9. Ministry of Spiritual Leadership

Who Are Spiritual Leaders?

First, spiritul leaders serve the assemby of Christ either as professionals or as paraprofessionals through the following categories: Minister of Word and Sacrament (priest/elder/presbyter), Minister of Word and Service (deacon), or as a licensed/certified lay minister. Second, the principle duties and responsibilities of either a Pastor or Assistant/Associate Pastor – are those associated with Pastoral Care. Individuals performing the Ministry of Pastoral Care belong to one of the following categories: Minister of Word and Sacrament, Minister of Word and Service, or Lay Minister as defined by a church.

Before Birth

The Spirit of the Sovereign LORD is upon me, for LORD has anointed me to bring good news to the poor. He has sent me to comfort the broken hearted and to proclaim that captives will be released and prisoners will be freed. [1]

Spiritual leaders have been chosen for their vocation before they were born, this is evident when Isaiah, a prophet and spiritual leader, reflected and wrote, “Before I was born LORD called me; from my mother’s womb, he has spoken my name.” [2] While everyone of the assembly of God has been created and brought forth to serve God and humanity through their talents and experiences, there are those who come forth from the womb to serve as spiritual leaders, especially those created to be clergy. Jeremiah, another prophet and spiritual leader, meditated and wrote about this when he penned, “Before I formed you in the womb I knew you, before you were born I set you apart; I appointed you as a prophet to the nations.” [3] It has become clear, that God creates these individuals for this service before they are born and therefore they serve God and humanity in a very special way. Because their ministries have a unique relationship with God, they are not vocations that someone decides on their own to do. At some point in the life of the individual the reality of this vocation is awaken by the Spirit deep with their soul, and once waken both the vocation and Spirit gently calls out from the depth of their soul through the heart of one’s compassion, this is especially true for those who have been created to be clergy. Therefore, once awakened it yearns to grow and become a fulfilled gift that always offers back to God and humanity.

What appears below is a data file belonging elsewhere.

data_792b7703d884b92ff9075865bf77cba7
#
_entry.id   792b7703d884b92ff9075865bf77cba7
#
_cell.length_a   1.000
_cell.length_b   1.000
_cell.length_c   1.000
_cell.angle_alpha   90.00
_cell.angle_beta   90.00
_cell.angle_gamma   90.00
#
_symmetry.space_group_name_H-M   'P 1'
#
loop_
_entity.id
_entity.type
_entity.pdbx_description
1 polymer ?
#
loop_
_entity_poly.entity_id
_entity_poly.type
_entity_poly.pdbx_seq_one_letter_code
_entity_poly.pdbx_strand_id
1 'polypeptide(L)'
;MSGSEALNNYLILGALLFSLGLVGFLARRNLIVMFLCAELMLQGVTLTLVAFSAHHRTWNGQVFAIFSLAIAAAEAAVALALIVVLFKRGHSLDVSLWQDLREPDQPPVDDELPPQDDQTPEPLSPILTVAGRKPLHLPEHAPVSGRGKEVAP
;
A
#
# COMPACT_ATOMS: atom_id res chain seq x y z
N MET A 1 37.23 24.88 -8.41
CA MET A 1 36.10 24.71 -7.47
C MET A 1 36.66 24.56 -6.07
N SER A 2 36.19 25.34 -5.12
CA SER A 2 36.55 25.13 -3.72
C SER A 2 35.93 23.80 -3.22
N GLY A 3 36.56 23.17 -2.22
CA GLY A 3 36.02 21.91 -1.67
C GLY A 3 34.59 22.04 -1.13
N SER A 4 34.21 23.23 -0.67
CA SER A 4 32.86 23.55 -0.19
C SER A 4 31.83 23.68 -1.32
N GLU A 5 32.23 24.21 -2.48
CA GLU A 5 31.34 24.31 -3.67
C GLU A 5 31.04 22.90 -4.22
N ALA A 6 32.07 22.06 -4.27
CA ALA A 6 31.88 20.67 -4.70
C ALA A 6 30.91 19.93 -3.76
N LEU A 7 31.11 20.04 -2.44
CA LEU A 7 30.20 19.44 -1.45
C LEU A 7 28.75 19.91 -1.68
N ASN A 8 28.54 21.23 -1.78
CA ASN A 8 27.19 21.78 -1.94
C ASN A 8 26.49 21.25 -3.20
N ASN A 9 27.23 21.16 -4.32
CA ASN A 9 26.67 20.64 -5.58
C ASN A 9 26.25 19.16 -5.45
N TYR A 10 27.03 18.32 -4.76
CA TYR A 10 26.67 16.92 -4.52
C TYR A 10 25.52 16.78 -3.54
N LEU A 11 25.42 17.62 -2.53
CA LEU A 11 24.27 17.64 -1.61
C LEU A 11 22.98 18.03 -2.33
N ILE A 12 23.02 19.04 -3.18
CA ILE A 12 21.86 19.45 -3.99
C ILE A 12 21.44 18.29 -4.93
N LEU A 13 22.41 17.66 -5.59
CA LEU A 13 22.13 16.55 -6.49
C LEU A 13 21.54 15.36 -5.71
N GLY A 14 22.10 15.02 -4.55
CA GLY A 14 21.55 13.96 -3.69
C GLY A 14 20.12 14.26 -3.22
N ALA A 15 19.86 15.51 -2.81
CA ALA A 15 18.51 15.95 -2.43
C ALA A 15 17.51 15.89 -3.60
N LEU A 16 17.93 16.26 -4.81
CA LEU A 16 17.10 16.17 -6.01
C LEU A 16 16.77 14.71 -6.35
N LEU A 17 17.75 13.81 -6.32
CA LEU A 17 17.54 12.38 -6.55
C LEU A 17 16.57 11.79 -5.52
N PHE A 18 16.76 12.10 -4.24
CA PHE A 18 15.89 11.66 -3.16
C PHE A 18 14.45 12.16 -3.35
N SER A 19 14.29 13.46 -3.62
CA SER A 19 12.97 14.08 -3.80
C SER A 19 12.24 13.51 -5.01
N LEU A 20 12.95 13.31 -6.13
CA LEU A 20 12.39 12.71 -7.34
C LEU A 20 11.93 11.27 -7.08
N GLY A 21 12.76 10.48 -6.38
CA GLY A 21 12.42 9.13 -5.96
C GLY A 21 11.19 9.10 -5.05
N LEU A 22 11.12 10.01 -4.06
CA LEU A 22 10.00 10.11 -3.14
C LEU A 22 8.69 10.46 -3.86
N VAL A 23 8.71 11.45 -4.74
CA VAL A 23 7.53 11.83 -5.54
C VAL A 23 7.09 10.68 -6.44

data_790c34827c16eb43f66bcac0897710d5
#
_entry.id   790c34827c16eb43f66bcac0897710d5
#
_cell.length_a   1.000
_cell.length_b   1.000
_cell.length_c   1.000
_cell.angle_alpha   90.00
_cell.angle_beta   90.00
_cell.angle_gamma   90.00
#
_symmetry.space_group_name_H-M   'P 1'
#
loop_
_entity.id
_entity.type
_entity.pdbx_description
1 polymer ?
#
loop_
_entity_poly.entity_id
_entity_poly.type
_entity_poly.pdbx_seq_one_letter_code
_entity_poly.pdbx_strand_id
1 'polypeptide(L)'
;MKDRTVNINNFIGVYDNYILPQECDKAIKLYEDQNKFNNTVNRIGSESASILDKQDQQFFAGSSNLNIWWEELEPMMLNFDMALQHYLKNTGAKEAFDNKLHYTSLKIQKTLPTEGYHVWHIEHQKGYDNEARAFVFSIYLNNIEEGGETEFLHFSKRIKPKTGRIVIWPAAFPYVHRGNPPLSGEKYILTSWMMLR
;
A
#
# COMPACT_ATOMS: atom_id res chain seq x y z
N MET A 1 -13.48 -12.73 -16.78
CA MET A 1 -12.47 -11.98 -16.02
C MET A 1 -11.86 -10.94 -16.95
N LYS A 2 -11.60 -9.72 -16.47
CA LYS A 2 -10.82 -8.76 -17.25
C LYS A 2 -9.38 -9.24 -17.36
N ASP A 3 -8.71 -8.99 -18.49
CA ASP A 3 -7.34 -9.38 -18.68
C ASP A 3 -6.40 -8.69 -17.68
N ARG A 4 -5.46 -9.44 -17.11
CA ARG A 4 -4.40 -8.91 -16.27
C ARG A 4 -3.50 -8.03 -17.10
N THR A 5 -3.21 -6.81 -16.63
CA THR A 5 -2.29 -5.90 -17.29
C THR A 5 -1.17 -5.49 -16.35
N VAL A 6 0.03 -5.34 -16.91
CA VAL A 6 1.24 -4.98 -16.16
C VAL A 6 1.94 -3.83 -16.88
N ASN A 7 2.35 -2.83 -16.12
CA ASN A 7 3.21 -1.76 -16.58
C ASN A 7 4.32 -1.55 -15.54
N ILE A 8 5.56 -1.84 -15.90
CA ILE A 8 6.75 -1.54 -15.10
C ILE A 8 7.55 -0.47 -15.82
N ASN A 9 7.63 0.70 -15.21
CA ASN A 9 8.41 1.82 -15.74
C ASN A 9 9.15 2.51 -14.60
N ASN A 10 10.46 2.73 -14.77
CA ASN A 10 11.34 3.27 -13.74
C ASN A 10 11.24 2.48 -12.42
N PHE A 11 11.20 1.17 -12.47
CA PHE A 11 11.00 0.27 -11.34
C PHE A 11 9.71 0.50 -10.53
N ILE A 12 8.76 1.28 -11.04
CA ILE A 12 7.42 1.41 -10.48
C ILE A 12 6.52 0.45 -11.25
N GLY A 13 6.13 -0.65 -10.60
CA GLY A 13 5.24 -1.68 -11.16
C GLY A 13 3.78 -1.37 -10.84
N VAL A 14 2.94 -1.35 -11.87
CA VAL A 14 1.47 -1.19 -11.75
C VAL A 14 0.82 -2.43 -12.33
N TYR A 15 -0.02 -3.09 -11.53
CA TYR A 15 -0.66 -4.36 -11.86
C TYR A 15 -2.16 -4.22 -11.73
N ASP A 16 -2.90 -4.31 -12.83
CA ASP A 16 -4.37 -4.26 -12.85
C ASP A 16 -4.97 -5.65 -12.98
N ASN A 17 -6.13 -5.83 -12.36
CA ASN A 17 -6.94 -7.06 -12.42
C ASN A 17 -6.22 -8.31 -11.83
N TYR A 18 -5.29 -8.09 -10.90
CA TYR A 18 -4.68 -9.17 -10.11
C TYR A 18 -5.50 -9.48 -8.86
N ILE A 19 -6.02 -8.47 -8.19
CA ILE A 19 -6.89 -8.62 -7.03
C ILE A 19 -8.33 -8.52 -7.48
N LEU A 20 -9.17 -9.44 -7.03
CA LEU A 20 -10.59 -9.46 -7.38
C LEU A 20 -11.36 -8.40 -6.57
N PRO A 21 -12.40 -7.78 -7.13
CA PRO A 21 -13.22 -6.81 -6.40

Set Apart

Like the prophets and sages of old, St. Paul also reflected on being set apart for service to God before his birth when he wrote, “God, who set me apart from my mother’s womb and called me by his grace, was pleased.” [4] While the Church uses the word “called,” it goes much deeper than an ecclesiastical invitation for service at a neighborhood assembly of Christ, it goes right to the created center of the individual. Every human being has been created by God and endowed with talents that are uniquely their own, and those who have been created with the sacred grace of being set apart for the work of spiritual leadership, have been set aside for this service in the vineyard of God. From the days of the Mosaic Covenant to our present age, God has sanctified the vocation that requires one to have a life totally committed to God. These individuals must place God and humanity before their own lives and realities, and focus on their complete commitment to being disciples of the Gospel of Christ. Beginning with the creation of this universe, through the covenant with the Hebrew people [5] and continued with the manifestation of the Word, Jesus of Nazareth [6] God has been constantly clear on this matter, those who have been created for the special vocation of spiritual leadership have been sanctified by God to perform it. The individuals whom God creates for this vocation come from every background imaginable and from every occupation known to humanity. Therefore, we need to remind ourselves that the gifts and the calling of God are irrevocable [7] by human standards.